Saturday, September 15, 2012
Ind. Courts - Federal Judge "asked to clarify Indiana's definition of retardation"
Dave Stephens, reporting for the South Bend Tribune, wrote in a story dated Friday, Sept. 14th that begins:
SOUTH BEND — How Indiana determines if someone is mentally retarded was at the center of a debate today for a man sentenced to die for shooting a police officer in 2001.
In 2009, the Indiana Supreme Court rejected an appeal that claimed Tom Pruitt — who mortally wounded Morgan County Deputy Dan Starnes during a shootout following a traffic stop — was mentally retarded and could not be executed.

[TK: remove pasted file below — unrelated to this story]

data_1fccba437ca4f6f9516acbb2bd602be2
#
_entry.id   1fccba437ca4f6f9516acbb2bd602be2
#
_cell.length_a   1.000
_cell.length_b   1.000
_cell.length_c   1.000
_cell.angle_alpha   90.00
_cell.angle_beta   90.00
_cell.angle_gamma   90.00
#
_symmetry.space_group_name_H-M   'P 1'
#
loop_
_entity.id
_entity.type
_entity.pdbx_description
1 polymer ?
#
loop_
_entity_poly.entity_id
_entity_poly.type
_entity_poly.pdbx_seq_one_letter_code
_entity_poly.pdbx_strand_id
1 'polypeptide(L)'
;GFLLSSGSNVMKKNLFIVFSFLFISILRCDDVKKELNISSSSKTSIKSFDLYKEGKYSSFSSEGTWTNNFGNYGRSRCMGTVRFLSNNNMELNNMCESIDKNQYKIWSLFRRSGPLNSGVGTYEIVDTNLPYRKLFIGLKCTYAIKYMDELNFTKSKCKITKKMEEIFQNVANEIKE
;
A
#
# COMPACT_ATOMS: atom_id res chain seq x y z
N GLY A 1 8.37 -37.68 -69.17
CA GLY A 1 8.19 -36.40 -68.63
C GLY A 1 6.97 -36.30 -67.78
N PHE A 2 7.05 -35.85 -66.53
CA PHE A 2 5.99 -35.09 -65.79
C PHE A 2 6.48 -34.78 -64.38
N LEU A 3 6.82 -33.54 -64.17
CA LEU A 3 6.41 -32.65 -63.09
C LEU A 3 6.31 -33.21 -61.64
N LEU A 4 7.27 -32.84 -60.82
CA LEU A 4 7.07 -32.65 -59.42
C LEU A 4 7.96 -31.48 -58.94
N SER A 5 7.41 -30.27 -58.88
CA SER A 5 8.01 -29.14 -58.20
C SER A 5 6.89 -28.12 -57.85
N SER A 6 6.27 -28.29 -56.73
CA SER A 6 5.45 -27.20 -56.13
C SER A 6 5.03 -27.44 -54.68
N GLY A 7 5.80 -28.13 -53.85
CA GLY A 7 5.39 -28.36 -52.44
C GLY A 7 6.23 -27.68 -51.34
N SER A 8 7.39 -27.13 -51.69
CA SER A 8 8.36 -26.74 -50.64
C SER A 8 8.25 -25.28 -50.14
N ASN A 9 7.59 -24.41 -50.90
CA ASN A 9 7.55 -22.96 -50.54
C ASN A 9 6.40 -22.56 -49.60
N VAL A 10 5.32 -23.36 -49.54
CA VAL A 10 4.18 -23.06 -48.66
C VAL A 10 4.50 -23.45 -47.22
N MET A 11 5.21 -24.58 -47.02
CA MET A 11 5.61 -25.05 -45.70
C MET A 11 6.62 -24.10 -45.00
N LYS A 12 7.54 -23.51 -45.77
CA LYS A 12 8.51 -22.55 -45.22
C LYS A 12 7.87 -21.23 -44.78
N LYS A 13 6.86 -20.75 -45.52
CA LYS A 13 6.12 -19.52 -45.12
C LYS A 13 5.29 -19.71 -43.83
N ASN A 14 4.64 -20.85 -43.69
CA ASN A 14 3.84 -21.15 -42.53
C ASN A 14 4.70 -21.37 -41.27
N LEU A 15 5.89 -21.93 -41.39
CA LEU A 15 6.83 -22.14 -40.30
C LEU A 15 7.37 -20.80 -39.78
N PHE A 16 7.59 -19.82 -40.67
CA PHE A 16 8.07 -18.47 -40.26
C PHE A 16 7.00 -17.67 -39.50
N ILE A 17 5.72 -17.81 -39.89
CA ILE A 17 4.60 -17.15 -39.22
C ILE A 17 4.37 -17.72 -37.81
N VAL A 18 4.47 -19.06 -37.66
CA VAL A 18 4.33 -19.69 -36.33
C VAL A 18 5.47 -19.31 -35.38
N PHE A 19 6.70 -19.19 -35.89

Pruitt, now age 50, was convicted in 2003 of murder and sentenced to death, even though his attorneys have long argued he was not eligible to receive the death penalty because of his diminished mental capacity.
In 2001, in Atkins vs. Virginia, the U.S. Supreme Court ruled that executing criminals who are mentally retarded was a violation of the Eighth Amendment’s provision against cruel and unusual punishment. But the ruling left it up to each state to define what constitutes mental retardation.
On Friday, attorneys representing Pruitt and the Indiana attorney general’s office appeared before U.S. District Court Judge Robert L. Miller Jr., where they presented oral arguments in Pruitt’s appeal that still basically hinges on one question — is he mentally retarded?
Posted by Marcia Oddi on September 15, 2012 07:23 PM
Posted to Indiana Courts